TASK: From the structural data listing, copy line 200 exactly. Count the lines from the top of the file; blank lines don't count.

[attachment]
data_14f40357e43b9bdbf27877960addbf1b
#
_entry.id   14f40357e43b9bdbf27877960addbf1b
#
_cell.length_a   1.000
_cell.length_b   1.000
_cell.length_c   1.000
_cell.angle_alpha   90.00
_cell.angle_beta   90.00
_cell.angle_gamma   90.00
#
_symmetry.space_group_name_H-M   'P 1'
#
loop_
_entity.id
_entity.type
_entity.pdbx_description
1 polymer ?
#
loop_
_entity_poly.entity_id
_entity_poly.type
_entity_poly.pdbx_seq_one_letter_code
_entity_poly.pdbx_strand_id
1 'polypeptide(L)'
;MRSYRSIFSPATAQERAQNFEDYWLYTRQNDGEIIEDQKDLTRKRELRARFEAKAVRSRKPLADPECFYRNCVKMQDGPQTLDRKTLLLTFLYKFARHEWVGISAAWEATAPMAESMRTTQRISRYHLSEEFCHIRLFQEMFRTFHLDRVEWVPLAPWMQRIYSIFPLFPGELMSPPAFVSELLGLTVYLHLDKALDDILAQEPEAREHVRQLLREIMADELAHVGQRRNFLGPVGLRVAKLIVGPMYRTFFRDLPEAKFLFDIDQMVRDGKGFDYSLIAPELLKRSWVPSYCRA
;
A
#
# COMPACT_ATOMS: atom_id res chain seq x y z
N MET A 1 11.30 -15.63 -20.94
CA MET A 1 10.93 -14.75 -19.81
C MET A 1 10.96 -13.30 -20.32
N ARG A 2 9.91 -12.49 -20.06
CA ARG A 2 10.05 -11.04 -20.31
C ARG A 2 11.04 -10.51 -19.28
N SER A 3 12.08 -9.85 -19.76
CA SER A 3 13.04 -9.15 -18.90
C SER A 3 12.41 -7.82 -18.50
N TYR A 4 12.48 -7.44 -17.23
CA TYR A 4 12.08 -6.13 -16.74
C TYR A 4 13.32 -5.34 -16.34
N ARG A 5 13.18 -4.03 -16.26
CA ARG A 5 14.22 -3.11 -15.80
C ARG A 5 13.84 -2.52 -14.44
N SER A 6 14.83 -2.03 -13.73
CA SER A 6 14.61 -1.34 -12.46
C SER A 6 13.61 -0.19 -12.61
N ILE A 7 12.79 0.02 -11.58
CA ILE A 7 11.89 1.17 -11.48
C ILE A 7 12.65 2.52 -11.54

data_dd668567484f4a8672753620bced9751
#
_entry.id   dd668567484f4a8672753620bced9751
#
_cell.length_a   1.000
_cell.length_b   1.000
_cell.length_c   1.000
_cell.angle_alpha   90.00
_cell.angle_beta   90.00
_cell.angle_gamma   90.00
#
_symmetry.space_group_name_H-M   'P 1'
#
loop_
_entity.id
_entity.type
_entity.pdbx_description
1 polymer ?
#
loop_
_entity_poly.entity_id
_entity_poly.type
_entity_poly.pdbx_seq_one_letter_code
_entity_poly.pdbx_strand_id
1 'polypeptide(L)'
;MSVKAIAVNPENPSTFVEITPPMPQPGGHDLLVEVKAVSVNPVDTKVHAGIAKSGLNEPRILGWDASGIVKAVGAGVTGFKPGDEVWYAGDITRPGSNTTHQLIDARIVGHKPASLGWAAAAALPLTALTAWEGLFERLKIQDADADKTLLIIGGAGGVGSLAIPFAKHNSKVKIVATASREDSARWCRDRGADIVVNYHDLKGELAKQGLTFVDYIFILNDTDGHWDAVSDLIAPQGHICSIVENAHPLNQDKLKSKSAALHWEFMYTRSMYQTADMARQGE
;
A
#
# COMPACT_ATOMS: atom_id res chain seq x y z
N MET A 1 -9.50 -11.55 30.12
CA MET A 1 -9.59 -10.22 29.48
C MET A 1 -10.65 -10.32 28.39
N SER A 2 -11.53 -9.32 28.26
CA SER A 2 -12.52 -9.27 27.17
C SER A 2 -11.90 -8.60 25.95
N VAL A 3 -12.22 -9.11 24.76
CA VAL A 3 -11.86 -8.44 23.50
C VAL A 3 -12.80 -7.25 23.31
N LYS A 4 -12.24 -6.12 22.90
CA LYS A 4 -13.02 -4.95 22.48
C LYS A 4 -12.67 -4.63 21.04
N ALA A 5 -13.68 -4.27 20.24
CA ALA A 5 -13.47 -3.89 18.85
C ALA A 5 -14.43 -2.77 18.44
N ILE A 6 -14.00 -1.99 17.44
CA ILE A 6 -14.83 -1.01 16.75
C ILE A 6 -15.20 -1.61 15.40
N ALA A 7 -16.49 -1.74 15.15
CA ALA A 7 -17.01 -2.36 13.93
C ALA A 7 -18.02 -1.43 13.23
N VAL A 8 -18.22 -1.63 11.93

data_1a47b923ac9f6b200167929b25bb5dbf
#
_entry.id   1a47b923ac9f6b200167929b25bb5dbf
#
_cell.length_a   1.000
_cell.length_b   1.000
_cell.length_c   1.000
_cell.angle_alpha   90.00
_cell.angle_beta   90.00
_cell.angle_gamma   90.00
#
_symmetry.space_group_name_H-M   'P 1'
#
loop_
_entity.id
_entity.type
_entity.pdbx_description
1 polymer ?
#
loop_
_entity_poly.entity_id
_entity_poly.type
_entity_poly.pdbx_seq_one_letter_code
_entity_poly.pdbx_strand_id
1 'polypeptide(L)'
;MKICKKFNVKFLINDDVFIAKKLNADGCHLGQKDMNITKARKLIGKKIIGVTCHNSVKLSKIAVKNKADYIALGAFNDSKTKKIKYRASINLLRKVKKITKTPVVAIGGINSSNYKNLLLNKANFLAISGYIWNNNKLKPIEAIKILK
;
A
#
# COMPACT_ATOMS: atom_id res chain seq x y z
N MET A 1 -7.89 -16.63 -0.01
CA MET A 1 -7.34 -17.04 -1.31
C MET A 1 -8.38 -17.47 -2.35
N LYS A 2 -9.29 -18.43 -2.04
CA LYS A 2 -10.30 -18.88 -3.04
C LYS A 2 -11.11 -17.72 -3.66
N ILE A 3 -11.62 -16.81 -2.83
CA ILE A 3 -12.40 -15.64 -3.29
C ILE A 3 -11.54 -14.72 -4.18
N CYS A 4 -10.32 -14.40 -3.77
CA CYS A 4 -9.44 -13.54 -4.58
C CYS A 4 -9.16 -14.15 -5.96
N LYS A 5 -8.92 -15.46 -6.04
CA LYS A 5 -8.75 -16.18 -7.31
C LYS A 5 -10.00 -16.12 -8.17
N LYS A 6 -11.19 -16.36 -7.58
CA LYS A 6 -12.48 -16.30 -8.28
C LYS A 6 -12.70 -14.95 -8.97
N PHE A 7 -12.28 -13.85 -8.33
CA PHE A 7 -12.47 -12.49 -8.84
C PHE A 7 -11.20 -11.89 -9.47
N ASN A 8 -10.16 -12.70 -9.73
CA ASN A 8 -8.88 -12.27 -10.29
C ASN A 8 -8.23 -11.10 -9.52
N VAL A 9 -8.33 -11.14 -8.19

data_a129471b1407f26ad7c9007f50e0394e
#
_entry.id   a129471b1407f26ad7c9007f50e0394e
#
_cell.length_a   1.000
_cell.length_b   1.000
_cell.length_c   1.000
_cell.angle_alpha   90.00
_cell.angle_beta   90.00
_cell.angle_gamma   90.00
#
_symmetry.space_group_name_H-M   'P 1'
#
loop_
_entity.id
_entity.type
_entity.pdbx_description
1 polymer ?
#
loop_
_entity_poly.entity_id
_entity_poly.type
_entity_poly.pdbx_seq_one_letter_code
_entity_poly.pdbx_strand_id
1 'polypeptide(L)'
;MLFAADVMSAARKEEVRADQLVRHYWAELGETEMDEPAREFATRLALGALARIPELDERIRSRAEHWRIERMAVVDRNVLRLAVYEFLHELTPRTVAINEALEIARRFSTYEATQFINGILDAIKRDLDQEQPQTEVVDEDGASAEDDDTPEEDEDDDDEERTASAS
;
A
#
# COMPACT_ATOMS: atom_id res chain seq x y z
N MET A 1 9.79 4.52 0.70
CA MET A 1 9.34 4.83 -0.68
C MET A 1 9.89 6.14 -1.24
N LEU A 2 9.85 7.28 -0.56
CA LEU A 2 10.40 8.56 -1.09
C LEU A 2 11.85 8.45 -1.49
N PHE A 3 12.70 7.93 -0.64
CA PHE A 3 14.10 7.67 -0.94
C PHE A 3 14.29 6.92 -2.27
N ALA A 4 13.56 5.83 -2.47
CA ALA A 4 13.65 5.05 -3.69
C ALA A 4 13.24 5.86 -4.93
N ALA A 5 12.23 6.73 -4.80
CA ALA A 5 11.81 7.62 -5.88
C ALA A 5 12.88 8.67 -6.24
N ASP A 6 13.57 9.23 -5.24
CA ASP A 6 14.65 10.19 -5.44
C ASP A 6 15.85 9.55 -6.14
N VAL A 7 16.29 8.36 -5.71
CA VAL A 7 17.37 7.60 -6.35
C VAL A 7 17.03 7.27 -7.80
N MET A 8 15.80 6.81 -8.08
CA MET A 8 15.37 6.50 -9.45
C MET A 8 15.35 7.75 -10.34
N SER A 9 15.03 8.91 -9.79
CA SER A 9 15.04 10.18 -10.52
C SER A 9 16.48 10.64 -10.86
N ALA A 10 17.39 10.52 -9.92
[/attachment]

C ALA A 4 13.24 5.86 -4.93